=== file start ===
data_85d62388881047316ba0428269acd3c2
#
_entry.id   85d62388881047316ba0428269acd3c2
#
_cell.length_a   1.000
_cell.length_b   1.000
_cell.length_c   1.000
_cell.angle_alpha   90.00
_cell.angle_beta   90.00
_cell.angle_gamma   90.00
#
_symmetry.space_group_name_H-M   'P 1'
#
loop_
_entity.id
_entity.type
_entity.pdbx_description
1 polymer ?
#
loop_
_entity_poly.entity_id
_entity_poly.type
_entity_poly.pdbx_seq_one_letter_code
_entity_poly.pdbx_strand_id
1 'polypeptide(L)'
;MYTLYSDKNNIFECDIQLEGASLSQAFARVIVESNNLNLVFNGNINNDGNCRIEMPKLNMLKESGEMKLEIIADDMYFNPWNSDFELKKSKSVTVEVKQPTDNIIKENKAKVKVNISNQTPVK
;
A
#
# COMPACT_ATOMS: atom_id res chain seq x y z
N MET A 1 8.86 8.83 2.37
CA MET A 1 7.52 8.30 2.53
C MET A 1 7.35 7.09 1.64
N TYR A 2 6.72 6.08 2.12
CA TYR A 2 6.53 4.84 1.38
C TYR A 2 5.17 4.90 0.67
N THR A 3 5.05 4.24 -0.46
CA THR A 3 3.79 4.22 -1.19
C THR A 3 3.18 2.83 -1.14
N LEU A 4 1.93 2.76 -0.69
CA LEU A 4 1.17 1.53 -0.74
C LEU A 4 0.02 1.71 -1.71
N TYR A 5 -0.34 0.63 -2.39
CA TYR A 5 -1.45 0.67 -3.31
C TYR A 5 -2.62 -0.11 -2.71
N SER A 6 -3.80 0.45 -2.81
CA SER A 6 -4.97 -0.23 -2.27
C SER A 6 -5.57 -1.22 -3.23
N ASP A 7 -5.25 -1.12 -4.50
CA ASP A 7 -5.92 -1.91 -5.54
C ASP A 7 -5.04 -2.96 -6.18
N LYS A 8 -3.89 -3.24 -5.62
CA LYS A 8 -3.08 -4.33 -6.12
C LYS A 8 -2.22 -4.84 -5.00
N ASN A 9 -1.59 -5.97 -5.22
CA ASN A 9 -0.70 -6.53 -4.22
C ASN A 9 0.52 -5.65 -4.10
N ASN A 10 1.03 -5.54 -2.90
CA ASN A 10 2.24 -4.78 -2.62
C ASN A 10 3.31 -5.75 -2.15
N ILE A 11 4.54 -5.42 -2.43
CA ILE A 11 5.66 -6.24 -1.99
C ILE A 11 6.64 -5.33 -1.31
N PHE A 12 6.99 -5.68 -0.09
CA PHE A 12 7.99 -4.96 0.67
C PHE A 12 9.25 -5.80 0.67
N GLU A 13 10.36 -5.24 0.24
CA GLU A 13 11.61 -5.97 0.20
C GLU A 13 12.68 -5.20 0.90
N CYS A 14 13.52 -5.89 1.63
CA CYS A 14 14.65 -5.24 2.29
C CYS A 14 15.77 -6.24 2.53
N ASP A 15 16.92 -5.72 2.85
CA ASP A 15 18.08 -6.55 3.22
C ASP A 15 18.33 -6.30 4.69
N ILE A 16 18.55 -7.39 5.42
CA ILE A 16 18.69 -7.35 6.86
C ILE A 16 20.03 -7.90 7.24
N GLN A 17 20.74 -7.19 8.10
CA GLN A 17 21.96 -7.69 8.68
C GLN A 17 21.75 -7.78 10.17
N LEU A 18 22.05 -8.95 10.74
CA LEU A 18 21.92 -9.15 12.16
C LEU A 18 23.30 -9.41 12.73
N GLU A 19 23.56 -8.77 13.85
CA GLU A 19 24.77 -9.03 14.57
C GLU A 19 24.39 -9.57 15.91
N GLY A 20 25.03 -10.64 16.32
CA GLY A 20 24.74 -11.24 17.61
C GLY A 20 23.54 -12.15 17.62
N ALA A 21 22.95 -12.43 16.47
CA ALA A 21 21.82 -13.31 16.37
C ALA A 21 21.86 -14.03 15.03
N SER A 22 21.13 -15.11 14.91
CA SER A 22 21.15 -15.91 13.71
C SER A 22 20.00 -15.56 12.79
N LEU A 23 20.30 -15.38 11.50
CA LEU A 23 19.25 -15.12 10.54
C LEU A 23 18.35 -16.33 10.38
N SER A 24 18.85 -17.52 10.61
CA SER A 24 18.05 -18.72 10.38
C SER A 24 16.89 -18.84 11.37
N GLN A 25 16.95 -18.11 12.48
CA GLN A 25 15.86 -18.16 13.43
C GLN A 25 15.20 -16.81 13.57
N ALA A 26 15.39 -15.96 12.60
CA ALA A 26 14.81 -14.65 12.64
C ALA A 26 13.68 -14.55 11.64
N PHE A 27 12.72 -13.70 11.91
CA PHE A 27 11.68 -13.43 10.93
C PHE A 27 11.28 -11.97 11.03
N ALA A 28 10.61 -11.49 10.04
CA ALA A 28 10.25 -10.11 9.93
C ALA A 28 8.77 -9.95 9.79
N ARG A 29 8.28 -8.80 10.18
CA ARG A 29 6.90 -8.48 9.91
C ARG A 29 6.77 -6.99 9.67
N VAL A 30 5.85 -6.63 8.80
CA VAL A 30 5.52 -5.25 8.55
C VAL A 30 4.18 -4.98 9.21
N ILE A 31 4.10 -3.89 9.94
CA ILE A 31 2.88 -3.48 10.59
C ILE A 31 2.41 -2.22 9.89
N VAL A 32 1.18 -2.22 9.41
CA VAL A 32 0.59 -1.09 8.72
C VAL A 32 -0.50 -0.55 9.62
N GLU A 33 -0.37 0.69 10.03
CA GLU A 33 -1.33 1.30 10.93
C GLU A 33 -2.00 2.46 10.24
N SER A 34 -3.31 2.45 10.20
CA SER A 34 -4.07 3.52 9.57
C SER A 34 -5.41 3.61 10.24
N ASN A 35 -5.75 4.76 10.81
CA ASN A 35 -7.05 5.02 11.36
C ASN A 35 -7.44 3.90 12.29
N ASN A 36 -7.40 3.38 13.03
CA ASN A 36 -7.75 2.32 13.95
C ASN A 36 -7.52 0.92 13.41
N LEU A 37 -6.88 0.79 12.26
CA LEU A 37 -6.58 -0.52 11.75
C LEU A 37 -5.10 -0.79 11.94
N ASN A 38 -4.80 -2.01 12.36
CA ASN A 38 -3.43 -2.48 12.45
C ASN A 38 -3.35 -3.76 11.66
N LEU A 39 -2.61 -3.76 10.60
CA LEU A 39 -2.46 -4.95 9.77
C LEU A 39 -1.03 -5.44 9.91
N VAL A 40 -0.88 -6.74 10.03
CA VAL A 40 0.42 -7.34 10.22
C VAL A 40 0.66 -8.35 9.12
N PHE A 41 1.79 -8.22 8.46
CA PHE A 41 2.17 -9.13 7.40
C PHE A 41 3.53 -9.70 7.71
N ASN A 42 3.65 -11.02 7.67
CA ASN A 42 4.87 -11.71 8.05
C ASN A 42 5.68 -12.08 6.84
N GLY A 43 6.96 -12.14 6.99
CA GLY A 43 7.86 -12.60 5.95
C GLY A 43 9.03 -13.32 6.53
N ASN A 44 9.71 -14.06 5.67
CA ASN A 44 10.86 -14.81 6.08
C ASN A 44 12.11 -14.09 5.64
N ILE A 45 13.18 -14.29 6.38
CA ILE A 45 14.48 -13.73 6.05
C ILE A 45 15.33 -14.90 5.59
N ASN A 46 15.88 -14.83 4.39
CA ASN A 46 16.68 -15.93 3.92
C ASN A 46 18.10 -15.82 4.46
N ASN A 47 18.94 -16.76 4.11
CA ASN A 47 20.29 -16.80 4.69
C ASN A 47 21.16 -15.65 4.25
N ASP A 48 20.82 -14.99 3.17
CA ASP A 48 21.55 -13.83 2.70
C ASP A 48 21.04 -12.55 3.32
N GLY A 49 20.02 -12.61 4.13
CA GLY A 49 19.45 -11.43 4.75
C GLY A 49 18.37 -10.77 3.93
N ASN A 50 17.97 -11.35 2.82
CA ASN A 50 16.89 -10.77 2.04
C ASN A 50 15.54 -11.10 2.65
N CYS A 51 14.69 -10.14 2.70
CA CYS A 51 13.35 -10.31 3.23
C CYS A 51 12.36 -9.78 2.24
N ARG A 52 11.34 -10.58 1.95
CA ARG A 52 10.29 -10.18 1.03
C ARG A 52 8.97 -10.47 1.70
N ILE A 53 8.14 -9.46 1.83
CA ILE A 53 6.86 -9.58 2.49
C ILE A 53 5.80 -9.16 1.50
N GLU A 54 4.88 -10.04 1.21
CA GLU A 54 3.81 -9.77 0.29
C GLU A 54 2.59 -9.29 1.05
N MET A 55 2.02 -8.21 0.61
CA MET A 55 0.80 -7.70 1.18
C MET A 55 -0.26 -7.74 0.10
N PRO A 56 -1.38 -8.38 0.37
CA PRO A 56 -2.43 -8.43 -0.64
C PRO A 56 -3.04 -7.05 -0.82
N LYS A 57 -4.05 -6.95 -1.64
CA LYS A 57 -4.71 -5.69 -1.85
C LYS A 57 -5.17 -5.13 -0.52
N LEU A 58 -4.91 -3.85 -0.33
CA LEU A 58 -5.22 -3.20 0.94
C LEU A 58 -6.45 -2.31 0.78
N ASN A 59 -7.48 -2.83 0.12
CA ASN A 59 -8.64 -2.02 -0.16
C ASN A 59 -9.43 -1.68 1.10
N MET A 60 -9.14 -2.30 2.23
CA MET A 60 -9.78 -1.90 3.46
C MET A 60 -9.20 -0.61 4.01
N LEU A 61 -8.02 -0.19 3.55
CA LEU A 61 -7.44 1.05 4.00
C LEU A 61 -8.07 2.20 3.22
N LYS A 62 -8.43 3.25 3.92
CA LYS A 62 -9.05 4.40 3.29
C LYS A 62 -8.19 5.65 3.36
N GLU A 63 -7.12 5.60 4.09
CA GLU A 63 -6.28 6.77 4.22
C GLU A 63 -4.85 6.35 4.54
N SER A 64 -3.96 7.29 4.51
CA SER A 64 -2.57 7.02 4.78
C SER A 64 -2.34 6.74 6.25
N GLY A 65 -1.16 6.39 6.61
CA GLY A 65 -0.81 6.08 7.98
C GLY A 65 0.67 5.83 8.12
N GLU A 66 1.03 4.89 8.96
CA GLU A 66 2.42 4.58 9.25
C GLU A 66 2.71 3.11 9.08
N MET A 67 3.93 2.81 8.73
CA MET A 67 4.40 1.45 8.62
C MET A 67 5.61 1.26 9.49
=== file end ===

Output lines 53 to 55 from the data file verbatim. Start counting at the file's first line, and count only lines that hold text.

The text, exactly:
CA LYS A 8 -3.08 -4.33 -6.12
C LYS A 8 -2.22 -4.84 -5.00
N ASN A 9 -1.59 -5.97 -5.22